Cllr Martin Tett, transport spokesman for the LGA, commented: “It is not right that the Government spends 43 times per mile more on maintaining our national roads – which make up just three per cent of all roads – than on local roads, which are controlled by councils and make up 97 per cent of England’s road network.
“While the extra one-off funding announced in recent years has helped, we need Government to follow with a long-term funding plan to save our roads in the Spending Review.”
MPs call for five-year pothole repair funding plan
MPs have called for the Government to commit to a front-loaded, five-year funding settlement to help councils in England repair potholes on local roads.
A new report by the Transport Committee recognises the risk and inconvenience presented by potholes, which can damage vehicles and cause injury to road users – especially cyclists and motorcyclists – as well as undermine local economies and waste taxpayers’ money.
A lack of funding, the Transport Committee says, has caused councils to make short-term, reactive decisions on local road maintenance, and this is far less effective that taking a proactive approach to maintenance.
The Transport Committee wants to see the Treasury decide on the exact nature of the settlement after consulting with local authorities to ensure the funding model works for them and encourages innovation, collaboration and good practice. In addition, the Transport Committee says the Department for Transport (DfT) should make it easier for the public to report road concerns and access real-time updates on road conditions.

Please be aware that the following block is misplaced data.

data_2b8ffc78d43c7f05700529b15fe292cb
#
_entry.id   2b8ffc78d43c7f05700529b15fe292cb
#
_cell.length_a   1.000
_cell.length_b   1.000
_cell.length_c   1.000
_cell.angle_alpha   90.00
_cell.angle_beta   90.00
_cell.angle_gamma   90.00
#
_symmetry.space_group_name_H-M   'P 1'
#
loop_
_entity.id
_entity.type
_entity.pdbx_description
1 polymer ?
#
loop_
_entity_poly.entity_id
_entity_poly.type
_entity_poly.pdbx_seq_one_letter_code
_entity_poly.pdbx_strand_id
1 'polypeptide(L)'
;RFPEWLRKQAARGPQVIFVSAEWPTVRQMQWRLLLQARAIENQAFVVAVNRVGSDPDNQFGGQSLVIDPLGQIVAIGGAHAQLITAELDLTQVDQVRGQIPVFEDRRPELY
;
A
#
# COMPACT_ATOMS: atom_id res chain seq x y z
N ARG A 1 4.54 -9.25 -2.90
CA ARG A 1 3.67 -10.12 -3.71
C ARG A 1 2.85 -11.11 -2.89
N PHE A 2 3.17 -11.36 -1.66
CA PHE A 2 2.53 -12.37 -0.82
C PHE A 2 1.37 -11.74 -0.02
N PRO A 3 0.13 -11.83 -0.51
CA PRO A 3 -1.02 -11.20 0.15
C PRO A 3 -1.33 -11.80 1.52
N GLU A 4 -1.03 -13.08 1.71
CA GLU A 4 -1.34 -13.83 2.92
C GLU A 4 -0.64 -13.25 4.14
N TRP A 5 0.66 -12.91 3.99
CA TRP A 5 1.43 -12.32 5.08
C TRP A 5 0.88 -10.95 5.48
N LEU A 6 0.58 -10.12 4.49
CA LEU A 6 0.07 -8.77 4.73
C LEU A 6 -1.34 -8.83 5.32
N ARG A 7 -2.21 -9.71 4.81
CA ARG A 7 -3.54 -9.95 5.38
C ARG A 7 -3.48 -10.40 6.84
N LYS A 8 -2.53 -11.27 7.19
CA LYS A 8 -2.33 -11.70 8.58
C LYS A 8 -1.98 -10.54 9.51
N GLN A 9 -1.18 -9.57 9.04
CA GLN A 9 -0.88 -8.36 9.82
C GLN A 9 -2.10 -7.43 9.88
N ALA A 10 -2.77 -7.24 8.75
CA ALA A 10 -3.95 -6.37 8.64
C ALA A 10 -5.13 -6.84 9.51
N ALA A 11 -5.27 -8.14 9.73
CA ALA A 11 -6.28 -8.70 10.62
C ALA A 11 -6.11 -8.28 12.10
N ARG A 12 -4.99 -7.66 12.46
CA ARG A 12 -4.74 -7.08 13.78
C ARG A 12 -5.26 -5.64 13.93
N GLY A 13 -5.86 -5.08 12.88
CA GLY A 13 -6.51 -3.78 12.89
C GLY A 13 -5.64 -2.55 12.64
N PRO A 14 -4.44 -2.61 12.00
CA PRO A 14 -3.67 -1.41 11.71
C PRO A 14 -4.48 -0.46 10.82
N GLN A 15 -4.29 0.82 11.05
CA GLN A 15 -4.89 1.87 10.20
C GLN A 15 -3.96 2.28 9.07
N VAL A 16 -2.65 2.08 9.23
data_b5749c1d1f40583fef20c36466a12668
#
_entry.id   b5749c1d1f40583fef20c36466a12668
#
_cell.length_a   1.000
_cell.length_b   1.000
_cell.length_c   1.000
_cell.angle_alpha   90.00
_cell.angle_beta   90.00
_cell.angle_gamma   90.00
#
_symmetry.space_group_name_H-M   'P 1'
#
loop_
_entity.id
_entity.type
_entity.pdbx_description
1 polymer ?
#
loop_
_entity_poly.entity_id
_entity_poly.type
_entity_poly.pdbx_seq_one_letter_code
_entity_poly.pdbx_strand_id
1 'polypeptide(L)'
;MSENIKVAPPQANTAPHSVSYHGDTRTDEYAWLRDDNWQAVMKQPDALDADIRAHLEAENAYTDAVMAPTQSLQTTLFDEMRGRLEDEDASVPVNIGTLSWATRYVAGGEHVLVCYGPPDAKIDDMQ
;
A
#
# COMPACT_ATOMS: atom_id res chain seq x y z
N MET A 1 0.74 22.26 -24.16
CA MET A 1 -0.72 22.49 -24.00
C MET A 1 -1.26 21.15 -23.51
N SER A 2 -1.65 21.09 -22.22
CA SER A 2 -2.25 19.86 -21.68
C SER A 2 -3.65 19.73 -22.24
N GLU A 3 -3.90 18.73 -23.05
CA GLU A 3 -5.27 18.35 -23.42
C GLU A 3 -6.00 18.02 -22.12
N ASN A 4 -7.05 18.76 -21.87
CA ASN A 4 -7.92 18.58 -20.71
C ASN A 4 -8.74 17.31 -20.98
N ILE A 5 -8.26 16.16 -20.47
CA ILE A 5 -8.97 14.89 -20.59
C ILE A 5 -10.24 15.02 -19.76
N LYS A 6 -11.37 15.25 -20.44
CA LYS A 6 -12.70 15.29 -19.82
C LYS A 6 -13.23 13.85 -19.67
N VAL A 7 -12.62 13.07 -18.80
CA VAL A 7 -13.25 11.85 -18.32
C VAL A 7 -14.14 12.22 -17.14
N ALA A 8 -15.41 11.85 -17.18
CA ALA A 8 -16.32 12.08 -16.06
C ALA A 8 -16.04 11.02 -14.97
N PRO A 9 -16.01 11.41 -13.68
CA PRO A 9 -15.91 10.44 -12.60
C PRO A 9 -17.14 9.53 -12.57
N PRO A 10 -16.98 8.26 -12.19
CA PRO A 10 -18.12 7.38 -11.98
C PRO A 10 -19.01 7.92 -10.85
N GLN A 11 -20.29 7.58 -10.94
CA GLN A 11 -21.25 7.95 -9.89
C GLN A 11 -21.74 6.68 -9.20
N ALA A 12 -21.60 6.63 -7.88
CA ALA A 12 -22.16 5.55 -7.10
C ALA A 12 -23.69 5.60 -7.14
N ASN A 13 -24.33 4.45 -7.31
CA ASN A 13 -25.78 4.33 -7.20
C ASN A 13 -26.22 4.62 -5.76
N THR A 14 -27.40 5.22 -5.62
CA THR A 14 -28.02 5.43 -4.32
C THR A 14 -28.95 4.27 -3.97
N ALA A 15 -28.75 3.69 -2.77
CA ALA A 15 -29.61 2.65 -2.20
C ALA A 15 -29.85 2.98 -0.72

Lillian Greenwood MP, chair of the Transport Committee, said: “Local roads are the arteries of our villages, towns and cities, but most people won’t have to go further than the local shops to spot a pothole that poses a risk of injury or damage.
“Local authorities are in the invidious position of having to rob Peter to pay Paul. Cash-strapped councils are raiding their highways and transport budgets to fund core services.”
She added: “Almost every journey begins and ends on local roads: the DfT must work with the public and local authorities to make them safe.”
The AA’s latest Populus survey saw 81 per cent of 20,086 drivers say that potholes on local roads are causing problems. The organisation’s head of roads policy, Jack Cousens, commented: “Local councils have seen their budgets stretched and cut back for several years, and despite a good effort last year, ultimately they are losing the battle on potholes. According to the latest AIA Alarm survey, residential roads in England are resurfaced once every 99 years – a truly once in a lifetime situation!
“While potholes can be a very costly inconvenience for drivers, they can be tragically fatal for cyclists and motorcyclists. The only way councils will get on top of the conditions of local roads is with the help of a large scale and continuous funding project.
“Currently, it would take a decade to get our local roads back to where they should be, so a fully funded five-year project would go a long way towards smoothing out our streets.”